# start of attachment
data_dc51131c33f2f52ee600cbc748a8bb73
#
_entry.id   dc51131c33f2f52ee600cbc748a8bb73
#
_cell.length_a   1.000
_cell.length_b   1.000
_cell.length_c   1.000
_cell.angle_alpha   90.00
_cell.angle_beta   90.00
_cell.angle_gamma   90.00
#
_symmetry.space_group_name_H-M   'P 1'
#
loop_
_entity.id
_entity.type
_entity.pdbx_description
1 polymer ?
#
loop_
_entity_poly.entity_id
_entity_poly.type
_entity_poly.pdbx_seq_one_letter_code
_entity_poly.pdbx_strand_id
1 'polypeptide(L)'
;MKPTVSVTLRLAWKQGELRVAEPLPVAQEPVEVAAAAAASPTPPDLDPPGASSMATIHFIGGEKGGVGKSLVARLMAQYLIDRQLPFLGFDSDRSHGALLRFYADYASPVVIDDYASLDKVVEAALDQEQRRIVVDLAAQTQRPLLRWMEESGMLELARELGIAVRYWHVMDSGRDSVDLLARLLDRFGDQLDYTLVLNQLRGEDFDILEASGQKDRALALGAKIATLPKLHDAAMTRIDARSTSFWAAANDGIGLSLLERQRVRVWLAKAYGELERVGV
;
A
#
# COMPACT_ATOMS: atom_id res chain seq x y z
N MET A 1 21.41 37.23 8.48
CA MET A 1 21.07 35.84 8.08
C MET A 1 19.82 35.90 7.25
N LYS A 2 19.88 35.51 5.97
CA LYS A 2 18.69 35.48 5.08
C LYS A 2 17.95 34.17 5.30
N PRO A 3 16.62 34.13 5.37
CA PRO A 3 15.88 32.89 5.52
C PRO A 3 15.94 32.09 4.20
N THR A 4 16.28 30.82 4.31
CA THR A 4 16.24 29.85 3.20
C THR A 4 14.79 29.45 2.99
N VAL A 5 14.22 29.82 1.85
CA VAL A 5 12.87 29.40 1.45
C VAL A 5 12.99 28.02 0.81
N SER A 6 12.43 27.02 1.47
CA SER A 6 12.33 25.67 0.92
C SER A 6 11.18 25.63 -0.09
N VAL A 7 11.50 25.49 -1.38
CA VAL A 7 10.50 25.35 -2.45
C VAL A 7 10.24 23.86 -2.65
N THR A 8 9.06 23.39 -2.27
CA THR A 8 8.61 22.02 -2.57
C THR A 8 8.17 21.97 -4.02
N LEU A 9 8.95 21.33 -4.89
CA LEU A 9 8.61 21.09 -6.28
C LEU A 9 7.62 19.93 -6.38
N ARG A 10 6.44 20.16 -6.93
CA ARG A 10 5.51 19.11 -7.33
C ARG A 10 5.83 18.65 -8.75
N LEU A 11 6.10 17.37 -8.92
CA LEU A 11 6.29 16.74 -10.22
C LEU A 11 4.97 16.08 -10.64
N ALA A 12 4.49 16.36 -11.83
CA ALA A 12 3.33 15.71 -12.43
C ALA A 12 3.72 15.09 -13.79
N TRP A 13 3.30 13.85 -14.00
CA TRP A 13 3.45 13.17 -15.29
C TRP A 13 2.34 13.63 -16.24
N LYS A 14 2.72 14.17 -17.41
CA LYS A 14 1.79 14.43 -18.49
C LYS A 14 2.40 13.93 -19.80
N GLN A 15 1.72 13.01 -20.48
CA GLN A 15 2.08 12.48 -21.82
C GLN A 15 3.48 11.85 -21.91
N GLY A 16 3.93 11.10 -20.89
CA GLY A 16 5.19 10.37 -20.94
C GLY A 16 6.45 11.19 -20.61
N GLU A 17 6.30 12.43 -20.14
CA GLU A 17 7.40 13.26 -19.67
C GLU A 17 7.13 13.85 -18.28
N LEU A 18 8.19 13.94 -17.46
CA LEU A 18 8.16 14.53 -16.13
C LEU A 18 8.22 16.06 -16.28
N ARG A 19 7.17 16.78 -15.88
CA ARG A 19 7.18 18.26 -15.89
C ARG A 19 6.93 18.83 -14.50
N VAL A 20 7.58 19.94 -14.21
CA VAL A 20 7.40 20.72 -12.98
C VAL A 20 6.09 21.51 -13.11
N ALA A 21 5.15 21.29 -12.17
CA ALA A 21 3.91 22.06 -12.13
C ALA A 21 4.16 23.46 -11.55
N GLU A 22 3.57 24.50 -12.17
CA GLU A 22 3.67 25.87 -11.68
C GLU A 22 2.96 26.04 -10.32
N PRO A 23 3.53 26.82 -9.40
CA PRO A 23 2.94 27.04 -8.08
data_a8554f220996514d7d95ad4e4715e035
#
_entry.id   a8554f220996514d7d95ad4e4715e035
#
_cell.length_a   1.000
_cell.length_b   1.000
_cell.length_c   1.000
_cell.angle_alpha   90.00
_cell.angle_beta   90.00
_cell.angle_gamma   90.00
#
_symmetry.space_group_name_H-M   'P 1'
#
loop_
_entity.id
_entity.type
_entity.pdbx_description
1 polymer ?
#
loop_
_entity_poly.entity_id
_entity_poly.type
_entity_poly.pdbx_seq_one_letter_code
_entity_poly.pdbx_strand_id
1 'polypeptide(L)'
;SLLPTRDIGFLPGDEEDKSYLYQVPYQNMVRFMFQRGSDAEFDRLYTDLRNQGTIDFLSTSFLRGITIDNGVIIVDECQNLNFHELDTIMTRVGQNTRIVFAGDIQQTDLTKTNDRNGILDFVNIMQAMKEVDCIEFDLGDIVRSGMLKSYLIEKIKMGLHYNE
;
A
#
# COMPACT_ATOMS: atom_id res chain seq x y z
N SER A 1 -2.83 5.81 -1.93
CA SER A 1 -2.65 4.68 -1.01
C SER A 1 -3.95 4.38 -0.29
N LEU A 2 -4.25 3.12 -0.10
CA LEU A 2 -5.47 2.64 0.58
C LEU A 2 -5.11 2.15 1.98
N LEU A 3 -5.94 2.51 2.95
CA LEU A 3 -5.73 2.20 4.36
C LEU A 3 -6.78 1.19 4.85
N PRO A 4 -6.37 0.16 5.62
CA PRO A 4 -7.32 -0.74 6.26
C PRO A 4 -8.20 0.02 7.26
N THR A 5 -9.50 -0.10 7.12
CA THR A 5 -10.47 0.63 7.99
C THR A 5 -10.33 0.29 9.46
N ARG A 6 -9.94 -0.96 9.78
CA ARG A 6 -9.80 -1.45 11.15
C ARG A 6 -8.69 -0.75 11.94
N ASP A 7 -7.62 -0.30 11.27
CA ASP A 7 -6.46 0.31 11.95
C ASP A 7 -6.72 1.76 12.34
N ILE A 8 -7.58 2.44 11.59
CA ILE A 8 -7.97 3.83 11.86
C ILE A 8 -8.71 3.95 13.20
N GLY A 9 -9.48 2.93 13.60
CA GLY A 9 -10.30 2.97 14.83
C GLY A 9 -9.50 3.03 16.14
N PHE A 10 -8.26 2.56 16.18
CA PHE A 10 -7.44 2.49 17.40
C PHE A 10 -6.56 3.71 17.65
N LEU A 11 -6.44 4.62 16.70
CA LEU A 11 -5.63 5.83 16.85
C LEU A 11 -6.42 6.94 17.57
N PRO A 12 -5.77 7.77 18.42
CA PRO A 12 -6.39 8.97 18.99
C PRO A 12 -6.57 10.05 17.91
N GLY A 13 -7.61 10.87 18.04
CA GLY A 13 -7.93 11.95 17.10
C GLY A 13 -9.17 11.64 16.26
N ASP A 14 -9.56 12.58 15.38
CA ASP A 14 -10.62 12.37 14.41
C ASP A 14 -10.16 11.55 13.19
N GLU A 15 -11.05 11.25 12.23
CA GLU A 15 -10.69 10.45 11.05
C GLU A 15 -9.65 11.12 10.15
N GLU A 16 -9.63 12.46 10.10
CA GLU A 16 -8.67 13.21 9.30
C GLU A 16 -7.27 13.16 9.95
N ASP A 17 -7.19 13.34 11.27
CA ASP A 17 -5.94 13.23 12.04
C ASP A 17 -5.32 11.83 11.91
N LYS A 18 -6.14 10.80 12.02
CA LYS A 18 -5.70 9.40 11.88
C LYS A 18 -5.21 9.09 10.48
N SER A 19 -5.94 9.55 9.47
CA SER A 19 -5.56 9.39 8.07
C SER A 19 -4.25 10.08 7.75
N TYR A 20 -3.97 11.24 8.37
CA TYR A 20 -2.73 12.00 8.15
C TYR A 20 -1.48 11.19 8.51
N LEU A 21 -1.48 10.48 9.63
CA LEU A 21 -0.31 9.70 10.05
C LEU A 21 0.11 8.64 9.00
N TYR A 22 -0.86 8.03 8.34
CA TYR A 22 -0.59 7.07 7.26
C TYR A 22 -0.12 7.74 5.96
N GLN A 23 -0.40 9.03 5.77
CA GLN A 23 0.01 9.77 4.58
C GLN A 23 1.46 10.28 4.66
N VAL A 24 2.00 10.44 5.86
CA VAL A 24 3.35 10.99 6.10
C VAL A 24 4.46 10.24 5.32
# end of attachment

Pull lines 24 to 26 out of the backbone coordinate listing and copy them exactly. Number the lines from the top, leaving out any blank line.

_entity_poly.pdbx_strand_id
1 'polypeptide(L)'
;MKPTVSVTLRLAWKQGELRVAEPLPVAQEPVEVAAAAAASPTPPDLDPPGASSMATIHFIGGEKGGVGKSLVARLMAQYLIDRQLPFLGFDSDRSHGALLRFYADYASPVVIDDYASLDKVVEAALDQEQRRIVVDLAAQTQRPLLRWMEESGMLELARELGIAVRYWHVMDSGRDSVDLLARLLDRFGDQLDYTLVLNQLRGEDFDILEASGQKDRALALGAKIATLPKLHDAAMTRIDARSTSFWAAANDGIGLSLLERQRVRVWLAKAYGELERVGV